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Volume 24, Number 7 — July 2017

Where Are They? Cindy Morefield

Cindy Morefield (Photo by TC Truffin)
Cindy Morefield (Photo by TC Truffin)

By Angela Wampler | A! Magazine for the Arts | April 26, 2011

Most visual artists don't like to market themselves, but Cindy Morefield doesn't have that problem. She likes to talk about her art and her process every chance she gets — and to give advice to folks considering a fine arts career.

"It's true that many artists, as well as solo-preneurs in many other fields, often are reluctant to market themselves," she says. "There certainly was a time in my career when I felt the same way. Over the past few years I've begun to encounter many artists who embrace marketing, and who do it as creatively as they make artwork. Once I realized that there were many ways to go about it, and that I could experiment, it became much less daunting and more fun."

She continues, "I still have a lot to learn about effective marketing. But now I'm focusing on showing my work and getting opportunities to talk to people about it. I really enjoy talking about my work. I learn so much from making it, and people seem to enjoy those stories as much as I enjoy telling them. I have a website (http://cynthiamorefield.com) where I blog (sporadically) about my work and where people can join my email list. Folks can also connect with me on Facebook and Twitter."

I had a great time being interviewed by Chris Wakefield on his radio show, Into the Night (KHND 1470 in Harvey, N.D.). We chatted about all kinds of art topics, including painting processes, to MFA or not to MFA, staying productive, getting from start to finish, and my advice for folks considering an art career."

Her first piece of advice? "Prepare an artist statement. They're so important, yet most of us loathe writing them."

Cindy, age 43, is the daughter of Al Bowers of Bristol, Tenn. and Beverly Bowers of Bristol, Va. Cindy now lives in North Carolina, where her husband took a teaching position at Campbell University. In pursuit of education, employment, and adventure, she has visited all 50 United States, Canada, Israel, Palestine, and Italy. She earned her MFA in Painting from Northern Illinois University in DeKalb and a BA in Studio Art from the University of Mary Washington in Fredericksburg, Va.

In her "Scratching the Surface" studio, Cindy makes paintings that explore color, materiality and process. Of her own process, she says, "Early on I didn't have a lot of influences [except for] my dad's skill at making things. He's a mechanical engineer and can build anything. That ability to make things has always been an underlying thing that fascinated me. That shaped my practical ability to assemble things. I am very interactive with my art."

When Cindy first went to graduate school, she started working with still life — paintings of glass. She recalls, "I moved pretty quickly into pure abstraction and exploring texture and light and color. I think I had to make that transition, going totally away from imagery because it's very hard for imagery to not be laden with meaning. That kept tripping me up. Going to abstraction allowed me to really play with the materials and color. I always had the feeling that the imagery would come back; and I was right, but I couldn't force it."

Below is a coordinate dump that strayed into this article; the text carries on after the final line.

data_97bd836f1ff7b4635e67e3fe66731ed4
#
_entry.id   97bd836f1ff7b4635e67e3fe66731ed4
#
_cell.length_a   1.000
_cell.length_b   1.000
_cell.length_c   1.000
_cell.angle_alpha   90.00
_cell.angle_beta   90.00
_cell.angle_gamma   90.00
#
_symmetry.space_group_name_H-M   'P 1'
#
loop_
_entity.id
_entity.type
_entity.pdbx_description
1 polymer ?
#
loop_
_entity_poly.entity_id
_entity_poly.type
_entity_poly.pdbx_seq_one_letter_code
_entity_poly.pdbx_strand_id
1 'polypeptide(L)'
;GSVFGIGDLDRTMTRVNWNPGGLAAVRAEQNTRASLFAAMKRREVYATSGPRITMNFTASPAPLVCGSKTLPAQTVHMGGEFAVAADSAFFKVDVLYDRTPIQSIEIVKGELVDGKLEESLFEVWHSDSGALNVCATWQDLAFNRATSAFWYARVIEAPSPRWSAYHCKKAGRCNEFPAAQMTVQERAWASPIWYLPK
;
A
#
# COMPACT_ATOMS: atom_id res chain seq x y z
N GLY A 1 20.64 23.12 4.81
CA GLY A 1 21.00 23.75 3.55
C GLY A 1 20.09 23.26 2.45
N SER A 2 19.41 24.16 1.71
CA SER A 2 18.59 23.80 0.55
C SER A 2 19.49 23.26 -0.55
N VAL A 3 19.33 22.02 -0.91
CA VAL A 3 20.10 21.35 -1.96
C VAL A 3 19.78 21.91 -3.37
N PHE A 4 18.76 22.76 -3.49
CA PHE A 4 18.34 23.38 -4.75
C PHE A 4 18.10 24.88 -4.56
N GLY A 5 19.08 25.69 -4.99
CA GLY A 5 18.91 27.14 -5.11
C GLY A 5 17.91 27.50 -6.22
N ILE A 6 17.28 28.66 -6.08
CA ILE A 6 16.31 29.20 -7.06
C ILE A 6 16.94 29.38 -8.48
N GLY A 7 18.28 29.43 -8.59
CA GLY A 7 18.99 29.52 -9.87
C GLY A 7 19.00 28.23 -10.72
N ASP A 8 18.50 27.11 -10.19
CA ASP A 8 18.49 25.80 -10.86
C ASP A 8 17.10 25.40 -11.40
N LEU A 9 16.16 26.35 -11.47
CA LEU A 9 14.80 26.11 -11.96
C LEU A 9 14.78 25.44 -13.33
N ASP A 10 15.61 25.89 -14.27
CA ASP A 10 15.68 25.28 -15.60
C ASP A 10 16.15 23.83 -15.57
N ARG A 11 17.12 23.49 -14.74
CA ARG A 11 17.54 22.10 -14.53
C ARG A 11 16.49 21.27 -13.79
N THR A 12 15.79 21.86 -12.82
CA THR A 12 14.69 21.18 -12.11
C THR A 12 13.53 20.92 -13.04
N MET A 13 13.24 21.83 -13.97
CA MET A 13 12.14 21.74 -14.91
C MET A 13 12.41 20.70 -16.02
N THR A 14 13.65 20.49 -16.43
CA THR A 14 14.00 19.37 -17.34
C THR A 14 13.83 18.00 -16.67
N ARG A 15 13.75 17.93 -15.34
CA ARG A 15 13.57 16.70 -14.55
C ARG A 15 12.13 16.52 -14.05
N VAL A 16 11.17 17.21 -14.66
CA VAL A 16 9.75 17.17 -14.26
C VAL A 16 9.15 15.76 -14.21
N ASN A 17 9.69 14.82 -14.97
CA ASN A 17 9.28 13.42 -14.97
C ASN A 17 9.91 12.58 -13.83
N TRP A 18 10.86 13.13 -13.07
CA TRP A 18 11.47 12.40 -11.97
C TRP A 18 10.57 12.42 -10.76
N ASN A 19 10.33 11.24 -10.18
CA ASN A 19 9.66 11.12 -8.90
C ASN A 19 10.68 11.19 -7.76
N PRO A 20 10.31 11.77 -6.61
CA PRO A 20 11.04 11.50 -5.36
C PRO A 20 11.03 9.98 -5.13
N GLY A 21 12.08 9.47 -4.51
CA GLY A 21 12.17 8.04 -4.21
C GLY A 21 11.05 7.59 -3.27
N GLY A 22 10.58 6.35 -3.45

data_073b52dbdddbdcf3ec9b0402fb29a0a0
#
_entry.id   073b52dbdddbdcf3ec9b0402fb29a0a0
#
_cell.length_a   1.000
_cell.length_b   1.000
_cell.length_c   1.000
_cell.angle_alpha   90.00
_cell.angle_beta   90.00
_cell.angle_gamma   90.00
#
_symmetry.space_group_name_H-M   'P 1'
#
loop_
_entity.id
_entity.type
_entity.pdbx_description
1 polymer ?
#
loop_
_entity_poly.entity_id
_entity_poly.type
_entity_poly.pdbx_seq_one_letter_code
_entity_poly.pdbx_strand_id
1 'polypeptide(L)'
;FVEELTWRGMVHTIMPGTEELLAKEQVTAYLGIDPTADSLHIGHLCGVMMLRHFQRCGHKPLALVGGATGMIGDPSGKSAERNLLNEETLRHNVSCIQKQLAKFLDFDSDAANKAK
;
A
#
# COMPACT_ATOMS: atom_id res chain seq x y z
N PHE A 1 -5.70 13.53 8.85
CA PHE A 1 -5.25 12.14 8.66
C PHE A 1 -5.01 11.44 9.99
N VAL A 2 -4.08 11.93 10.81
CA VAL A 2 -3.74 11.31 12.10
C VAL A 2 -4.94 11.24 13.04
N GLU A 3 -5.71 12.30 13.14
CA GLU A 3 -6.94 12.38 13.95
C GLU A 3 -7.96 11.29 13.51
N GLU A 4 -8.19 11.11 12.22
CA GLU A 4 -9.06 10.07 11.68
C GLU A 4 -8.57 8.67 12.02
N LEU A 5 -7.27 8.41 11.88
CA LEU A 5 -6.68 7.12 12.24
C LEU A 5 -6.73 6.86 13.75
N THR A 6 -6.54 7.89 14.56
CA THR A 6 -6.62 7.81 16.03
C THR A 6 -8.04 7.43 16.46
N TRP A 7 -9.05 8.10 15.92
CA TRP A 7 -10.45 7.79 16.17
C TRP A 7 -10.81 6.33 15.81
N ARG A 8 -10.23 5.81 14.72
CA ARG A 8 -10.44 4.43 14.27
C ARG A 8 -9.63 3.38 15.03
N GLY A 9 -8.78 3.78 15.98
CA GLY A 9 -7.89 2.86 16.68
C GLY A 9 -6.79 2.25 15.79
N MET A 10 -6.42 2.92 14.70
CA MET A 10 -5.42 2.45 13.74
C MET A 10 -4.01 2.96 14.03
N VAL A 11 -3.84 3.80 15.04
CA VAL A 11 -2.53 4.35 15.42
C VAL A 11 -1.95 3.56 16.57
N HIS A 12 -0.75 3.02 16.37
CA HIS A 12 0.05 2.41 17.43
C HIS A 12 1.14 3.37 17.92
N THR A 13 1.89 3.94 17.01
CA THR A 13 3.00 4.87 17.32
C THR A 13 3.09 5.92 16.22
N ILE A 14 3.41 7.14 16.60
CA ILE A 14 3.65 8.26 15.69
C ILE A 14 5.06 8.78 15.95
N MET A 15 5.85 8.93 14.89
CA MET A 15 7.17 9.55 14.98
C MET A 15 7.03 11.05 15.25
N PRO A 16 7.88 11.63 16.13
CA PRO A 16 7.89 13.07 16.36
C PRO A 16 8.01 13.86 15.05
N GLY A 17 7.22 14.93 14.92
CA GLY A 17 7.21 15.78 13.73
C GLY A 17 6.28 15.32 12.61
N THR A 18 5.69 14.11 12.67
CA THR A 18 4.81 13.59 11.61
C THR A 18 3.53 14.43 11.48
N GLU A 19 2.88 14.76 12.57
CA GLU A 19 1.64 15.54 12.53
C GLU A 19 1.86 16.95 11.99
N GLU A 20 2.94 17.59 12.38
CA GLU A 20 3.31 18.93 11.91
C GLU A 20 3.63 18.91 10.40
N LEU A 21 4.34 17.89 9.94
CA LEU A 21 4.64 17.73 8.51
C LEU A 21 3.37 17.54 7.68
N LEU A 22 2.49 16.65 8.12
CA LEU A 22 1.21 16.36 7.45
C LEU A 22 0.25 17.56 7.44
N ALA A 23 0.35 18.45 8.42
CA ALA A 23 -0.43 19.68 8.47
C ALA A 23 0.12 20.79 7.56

She continues, "More recently, I have intentionally come up with ways to learn about my process while I'm in the process. It's what I do. I learn from my own process. But when I look back, a lot of it had to do with letting go of assumptions that I had about what I was supposed to be doing: what is significant painting? what is important work to do? what are the themes you should be addressing? what makes you a real painter?"

Cindy adds, "Eventually the constant theme that came through was: anything that's tripping you up like that, just leave it, because the more important thing to do is paint. It really doesn't matter so much WHAT you're doing as the fact you're doing it, because when you're doing it, then the stuff to do comes up. Now I trust that process a lot. I do what's in front of me and what interests me at the moment. That has always led to other interesting things to do. Whenever I try to impose an idea, it just doesn't work. Now I'm more comfortable letting those things go to the back burner, trusting that if there's a place for them to fit in, that they'll come up at the right time and I'll get to use them.

In December 2010, Cindy learned she was one of 15 artists selected to receive funding through North Carolina's Regional Artist Project Grant program. She says, "I'll be using my grant funds to attend a Nihonga painting workshop and avail myself of individual career coaching. I'm so happy to live in a state that supports art and artists."

Cindy says, "I love to collaborate — whether I'm creating a commissioned painting for a collector, working with galleries and dealers to find good homes for my work, co-creating with other artists, jamming about the creating process, helping others connect with people and resources, planning my year, or cooking a meal."

In terms of commercial galleries, Cindy looks for places where she thinks her work will be "a good fit," where she can relate to the gallery director's aesthetic and have a good working relationship. For other venues, she looks for the quality of the exhibition space and the lighting, and if it's a place where she can reach collectors of regional art. Last year she exhibited her artworks at galleries in Columbus, Ohio, and Washington, D.C.

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